SDL Tridion 2011 AppData

Recently I’ve been working on a GUI extension that involves determining the URL of a published Page and the shortening it using bitly. For the use case I have in mind it doesn’t make sense to get a new short URL every time the extension functionality is called for a specific Page. This means I needed a way to persist the shortened URL, so it could be reused as and when needed.

I knew some of my colleagues had solved the problem in extensions they’d developed so I put the question to them. I received a few answers, and fewer options than answers, but the general recommendation was to use “AppData”.

Here’s what Frank has to say about AppData:

One of the new features in Tridion 2011 that has not gotten much public attention is the so-called application data (AppData for friends). The application data feature gives us a mechanism to store additional, application-specific data with every Tridion item. So if you have a Component in Tridion that corresponds to some file outside in the real world, you could store the path to the file in the Component’s AppData. You can of course also store that information in a metadata field. But doing so exposes the information to every user that has access to the Component. The beauty (and curse) of AppData is that it is only available through the API. It is meant to be produced and consumed by an add-on application.

So, pretty much exactly what I wanted 🙂

Using AppData

Now understanding what I should use I set about understanding how to use it.  The new Tridion .Net API may well have support for AppData, but as the recommended approach for communication with the core application is to use the Core Service, and all the feedback I was getting was telling me to use the Core Service, I was concentrating on, of course, the Core Service. It’s actually a very simple process, as the examples below should show.

When working with AppData you need to provide an application id and, optionally, and item id. The application id is the identifier for the custom application, against which the relevant data is stored. The optional item id allows you to tie the application’s data to a specific Tridion item. Whether or not you specify an item id depends on the type of data you want to store. In my case it was relevant to a selected Page so I would be specifying the item id.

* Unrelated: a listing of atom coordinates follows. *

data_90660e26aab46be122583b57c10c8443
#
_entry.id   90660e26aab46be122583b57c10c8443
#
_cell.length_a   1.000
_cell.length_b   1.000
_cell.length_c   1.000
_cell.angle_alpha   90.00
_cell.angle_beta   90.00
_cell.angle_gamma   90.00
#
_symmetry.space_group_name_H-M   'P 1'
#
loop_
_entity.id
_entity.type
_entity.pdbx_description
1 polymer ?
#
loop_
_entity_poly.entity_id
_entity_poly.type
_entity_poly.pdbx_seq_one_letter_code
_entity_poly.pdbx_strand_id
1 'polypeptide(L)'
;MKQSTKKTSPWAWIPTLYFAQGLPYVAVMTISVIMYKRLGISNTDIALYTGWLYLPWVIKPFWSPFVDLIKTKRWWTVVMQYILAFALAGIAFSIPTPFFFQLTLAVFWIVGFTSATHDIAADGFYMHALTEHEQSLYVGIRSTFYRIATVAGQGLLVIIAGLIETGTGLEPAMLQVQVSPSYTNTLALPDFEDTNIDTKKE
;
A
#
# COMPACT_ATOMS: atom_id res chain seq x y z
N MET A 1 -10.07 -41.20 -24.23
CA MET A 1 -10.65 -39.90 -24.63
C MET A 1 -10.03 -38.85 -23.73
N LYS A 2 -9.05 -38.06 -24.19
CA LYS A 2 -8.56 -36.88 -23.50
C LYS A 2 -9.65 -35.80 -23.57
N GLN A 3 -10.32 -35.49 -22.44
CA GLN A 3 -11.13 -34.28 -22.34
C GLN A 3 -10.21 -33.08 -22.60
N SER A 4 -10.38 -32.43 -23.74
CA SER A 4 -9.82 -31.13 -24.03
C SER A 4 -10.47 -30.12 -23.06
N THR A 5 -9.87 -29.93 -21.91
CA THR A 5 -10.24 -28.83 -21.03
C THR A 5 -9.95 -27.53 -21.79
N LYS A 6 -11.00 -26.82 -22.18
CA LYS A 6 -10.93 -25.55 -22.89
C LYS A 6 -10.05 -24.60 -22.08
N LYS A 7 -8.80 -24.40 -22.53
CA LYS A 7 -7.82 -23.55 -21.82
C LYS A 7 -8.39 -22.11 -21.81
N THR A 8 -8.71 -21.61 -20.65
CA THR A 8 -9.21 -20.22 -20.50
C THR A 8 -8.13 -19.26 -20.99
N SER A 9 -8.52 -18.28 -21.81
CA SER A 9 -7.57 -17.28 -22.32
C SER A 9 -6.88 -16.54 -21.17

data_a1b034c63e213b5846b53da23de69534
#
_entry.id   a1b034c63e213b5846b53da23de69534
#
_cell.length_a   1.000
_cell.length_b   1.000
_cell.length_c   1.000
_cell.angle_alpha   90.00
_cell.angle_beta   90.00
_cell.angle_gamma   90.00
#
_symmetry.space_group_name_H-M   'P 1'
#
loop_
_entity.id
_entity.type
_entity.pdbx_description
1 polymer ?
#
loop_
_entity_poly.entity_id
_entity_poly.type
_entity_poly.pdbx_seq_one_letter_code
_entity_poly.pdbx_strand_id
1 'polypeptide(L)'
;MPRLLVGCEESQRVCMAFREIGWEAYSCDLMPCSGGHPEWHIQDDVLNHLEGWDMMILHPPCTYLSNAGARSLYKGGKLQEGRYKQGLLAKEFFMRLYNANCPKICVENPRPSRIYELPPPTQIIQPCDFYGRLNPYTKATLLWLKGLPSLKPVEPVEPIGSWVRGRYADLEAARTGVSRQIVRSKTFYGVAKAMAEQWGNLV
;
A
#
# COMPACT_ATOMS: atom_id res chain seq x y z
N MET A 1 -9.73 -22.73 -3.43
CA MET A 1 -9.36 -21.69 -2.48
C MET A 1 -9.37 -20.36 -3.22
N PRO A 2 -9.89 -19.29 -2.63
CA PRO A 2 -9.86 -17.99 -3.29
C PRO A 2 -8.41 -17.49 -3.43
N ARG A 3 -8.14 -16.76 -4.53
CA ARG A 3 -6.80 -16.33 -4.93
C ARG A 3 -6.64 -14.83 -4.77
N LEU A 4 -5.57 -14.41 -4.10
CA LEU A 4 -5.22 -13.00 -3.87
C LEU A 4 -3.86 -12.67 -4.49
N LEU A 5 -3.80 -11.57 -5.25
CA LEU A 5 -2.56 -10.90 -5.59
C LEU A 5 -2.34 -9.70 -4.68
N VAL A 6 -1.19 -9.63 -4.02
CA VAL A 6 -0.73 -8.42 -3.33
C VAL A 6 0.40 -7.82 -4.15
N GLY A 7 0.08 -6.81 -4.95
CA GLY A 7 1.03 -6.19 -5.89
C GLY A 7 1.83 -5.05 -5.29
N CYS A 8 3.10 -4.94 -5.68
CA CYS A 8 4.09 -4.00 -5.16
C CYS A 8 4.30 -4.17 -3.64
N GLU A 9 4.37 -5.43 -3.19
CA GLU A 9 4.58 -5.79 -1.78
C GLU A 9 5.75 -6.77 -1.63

With the code examples it’s important to note that I’m using a proxy class for the Core Service, and a static helper method to get the client object. The focus of the examples is to show how to use the client to interact with AppData, not to show how to create a client connection to the Core Service.

Getting AppData

CoreService2010Client client = ServiceClient.GetCoreServiceClient();
string appDataValue = string.Empty;
ApplicationData appData = client.ReadApplicationData(itemId, applicationId);

if (appData != null)
    Byte[] data = appData.Data;
    appDataValue = Encoding.Unicode.GetString(data);


As you can see, to get the data you call .ReadApplicationData, specifying the appropriate ids. If the AppData object exists, you get the data as a byte array and it to an encoded string. This string can be the value itself, as it was in my case, or it could be JSON or XML representing a more complex set of information. For the latter you would need to process the value further to extra the information you require.

Setting AppData

CoreService2010Client client = ServiceClient.GetCoreServiceClient();
Byte[] byteData = Encoding.Unicode.GetBytes(valueToStore);
ApplicationData appData = new ApplicationData
    ApplicationId = applicationId,
    Data = byteData,
    TypeId = url.GetType().ToString()
client.SaveApplicationData(itemId, new[] { appData });

Setting AppData is almost the exact reversal of the process to get it.  You create an AppData object, convert the string to store to an encoded byte array, set the application id, and then save against the relevant item id. The big difference here is that you can save multiple AppData objects in one go as they’re passed to .SaveApplicationData as an array. I’m not sure how often you’d actually do this, but it’s nice to know that it’s an option.

Deleting AppData

Of course, if you can get or set AppData it’s also handy to be able to delete it. I can imagine that you might tie this in to a delete event in the Event System to make sure that you don’t end up with lots of orphaned application data in your database.